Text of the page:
# Basics of Functions and Their Graphs

Topics: Function, Ordered pair, Graph of a function Pages: 2 (390 words) Published: July 27, 2014
1.2 Basics of Functions and Their Graphs
Introduction to Relations
Domain and Range of a Relation
Any set of ordered pairs (x,y) is called a relation in x and y. Furthermore, The set of first components in the ordered pairs is called the domain of the relation.
The set of second components in the ordered pairs is called the range of the relation.
Definition of Function and Vertical Line Test
Definition of a Function
Given a relation in x and y, we say “y is a function of x” if for every element x in the domain, there corresponds exactly one element y in the range. Examples
Determine if the relation is a function.
1. {(8,1),(9,10),(-6,14), (0,1)}
We are looking to make sure that every element in the domain (x) is only paired with one element in the domain.
8 is paired with only 1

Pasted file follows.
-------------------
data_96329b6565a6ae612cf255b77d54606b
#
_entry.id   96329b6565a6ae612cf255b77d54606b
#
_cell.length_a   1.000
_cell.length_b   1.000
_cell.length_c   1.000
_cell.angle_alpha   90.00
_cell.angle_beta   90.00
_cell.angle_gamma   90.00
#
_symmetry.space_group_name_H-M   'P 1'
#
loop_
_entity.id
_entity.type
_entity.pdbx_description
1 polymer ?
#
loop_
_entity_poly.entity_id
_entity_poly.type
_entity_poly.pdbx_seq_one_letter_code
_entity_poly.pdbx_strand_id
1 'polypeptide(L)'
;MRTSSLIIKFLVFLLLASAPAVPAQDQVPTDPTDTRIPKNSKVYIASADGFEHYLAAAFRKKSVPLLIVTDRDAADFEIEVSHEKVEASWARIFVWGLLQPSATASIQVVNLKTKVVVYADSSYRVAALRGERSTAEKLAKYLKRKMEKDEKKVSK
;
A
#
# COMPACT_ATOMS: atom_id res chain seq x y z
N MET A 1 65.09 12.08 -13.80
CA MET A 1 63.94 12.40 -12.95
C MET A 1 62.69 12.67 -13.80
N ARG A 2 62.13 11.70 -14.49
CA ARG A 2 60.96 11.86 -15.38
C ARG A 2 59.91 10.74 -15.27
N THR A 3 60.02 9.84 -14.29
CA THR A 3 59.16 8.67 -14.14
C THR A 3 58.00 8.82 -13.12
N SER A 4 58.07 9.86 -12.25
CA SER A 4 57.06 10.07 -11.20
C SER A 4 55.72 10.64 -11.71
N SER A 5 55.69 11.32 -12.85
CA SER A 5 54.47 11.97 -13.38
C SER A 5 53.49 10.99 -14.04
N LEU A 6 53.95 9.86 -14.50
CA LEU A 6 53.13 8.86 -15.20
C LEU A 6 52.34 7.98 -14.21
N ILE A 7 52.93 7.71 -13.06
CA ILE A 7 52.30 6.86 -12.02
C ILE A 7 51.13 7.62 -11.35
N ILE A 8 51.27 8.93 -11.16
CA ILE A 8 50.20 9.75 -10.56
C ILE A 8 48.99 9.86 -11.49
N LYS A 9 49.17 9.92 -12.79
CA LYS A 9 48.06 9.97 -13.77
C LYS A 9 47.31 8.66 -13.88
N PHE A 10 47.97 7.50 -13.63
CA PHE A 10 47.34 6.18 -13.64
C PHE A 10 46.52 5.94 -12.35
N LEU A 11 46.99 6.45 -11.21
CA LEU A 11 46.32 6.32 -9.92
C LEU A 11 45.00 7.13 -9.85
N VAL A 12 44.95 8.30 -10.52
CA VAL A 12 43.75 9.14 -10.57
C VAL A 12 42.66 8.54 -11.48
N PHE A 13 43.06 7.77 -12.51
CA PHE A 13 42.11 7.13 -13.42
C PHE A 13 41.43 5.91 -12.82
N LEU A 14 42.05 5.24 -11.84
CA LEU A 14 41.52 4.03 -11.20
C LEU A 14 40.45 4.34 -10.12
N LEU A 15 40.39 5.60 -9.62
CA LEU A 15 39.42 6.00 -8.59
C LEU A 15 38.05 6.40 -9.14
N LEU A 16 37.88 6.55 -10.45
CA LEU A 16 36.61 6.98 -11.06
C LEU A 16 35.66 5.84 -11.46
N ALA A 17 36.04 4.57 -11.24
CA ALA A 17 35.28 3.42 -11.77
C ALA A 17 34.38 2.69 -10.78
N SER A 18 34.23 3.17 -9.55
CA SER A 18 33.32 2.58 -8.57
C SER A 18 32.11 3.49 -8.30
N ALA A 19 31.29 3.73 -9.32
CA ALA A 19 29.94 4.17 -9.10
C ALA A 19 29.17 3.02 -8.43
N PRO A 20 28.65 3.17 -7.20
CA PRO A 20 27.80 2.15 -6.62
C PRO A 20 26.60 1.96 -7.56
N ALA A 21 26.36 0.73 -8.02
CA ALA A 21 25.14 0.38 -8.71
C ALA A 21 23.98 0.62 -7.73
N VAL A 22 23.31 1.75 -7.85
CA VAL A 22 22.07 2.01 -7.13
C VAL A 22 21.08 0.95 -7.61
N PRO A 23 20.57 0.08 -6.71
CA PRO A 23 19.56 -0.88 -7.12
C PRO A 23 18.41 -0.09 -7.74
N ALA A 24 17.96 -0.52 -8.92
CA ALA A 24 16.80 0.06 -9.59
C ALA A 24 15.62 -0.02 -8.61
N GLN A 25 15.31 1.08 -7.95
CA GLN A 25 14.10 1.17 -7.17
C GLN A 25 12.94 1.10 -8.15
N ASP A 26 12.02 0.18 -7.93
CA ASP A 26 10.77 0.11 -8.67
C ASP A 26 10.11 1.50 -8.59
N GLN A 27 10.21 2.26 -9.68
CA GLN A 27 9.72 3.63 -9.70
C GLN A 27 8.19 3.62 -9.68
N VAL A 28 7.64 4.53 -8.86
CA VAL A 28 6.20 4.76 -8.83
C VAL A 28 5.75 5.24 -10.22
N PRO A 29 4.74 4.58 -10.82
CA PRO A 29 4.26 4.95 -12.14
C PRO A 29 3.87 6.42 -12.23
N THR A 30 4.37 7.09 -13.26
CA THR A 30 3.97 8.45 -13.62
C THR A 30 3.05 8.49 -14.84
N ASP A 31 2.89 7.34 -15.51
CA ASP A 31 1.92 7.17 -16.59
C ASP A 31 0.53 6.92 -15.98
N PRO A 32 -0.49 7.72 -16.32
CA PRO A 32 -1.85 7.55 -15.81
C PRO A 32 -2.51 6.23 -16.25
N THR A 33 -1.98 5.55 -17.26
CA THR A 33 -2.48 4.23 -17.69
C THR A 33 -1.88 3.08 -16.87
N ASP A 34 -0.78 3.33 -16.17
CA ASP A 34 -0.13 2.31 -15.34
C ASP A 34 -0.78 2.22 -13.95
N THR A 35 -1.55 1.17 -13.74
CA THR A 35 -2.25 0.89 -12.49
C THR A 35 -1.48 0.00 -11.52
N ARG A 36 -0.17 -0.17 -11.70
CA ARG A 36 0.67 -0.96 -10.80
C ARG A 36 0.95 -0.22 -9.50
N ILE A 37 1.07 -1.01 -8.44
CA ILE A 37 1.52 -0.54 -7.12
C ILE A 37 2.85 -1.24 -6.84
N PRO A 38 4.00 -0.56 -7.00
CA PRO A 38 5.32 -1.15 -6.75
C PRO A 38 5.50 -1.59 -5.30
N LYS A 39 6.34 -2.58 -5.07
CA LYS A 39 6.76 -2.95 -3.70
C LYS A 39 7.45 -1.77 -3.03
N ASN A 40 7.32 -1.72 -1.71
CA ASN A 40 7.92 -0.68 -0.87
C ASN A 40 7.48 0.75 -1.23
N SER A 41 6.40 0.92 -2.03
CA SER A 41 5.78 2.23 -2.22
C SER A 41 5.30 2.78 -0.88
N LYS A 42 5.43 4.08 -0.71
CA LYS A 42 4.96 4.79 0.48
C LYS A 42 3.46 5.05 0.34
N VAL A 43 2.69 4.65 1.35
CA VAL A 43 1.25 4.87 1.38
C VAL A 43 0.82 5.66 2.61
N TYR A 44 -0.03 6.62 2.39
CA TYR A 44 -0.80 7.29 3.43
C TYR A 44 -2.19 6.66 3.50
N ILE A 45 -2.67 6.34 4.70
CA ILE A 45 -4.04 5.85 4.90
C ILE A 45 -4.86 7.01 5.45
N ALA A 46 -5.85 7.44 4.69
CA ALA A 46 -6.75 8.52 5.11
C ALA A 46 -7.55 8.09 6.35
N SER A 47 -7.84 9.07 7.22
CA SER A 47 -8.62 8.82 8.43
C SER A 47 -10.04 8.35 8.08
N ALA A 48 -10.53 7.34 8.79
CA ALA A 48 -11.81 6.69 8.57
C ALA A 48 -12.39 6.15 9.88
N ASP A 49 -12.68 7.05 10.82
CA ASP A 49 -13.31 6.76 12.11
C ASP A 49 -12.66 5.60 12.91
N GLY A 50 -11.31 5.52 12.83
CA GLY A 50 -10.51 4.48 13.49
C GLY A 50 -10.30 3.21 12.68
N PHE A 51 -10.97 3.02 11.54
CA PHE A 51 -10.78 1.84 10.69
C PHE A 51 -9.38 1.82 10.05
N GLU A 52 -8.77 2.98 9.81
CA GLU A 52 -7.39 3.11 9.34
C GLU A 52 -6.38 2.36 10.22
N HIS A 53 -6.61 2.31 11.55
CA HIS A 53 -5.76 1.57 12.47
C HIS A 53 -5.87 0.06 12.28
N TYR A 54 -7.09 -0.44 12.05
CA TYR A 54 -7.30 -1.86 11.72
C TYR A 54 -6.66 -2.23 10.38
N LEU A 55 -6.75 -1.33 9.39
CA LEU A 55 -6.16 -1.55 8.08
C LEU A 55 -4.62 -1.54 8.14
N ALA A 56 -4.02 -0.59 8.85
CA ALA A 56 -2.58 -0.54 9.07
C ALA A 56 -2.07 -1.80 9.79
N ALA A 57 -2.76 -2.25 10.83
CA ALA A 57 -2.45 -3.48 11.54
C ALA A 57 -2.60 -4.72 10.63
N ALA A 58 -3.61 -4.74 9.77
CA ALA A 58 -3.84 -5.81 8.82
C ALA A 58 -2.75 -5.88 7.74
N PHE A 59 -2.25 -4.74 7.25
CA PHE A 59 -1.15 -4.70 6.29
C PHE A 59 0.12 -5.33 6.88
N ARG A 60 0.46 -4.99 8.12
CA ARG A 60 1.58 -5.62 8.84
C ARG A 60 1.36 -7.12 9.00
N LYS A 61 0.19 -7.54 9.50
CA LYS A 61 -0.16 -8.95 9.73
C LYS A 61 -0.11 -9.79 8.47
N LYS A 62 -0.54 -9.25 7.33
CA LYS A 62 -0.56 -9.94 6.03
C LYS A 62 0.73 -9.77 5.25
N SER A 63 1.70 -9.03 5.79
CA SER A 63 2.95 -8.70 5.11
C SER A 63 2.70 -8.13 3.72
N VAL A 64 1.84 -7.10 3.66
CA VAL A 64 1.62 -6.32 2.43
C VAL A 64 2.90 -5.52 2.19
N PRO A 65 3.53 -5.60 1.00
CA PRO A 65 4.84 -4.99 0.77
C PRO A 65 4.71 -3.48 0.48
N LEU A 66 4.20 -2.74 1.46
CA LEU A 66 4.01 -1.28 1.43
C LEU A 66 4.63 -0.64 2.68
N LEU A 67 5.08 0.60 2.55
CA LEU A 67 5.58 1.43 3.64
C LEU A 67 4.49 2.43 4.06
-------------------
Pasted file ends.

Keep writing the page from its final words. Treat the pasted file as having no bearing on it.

9 is paired with only 10
-6 is paired with only 14
0 is paired with only 1
This relation is a function because for every element in the domain there corresponds exactly one element in the range.
2. {(6,3), (14,-3), (5,7),(14,1),(8,-12)}
This relation is NOT a function because the element 14 is paired with both -3 and 1.
Vertical Line Test
Consider a relation defined by a set of points (x,y) in a rectangular coordinate system. The graph defines y as a function of x if no vertical line intersects the graph in more than one point.
Examples
1. This relation is a function because it passes the vertical line test. The vertical line only intersects the graph at one point. It doesn’t matter where the vertical line is placed for this to be true.

2. This relation is NOT a function because the vertical line intersects the graph in more than one point.
Determining Whether an Equation Represents a Function
We have seen that not every set of ordered pairs defines a function. Similarly, not all equations with the variables x and y define a function. If an equation is solved for y and more than one value of y can be obtained for a given x, then the equation does not define y as a...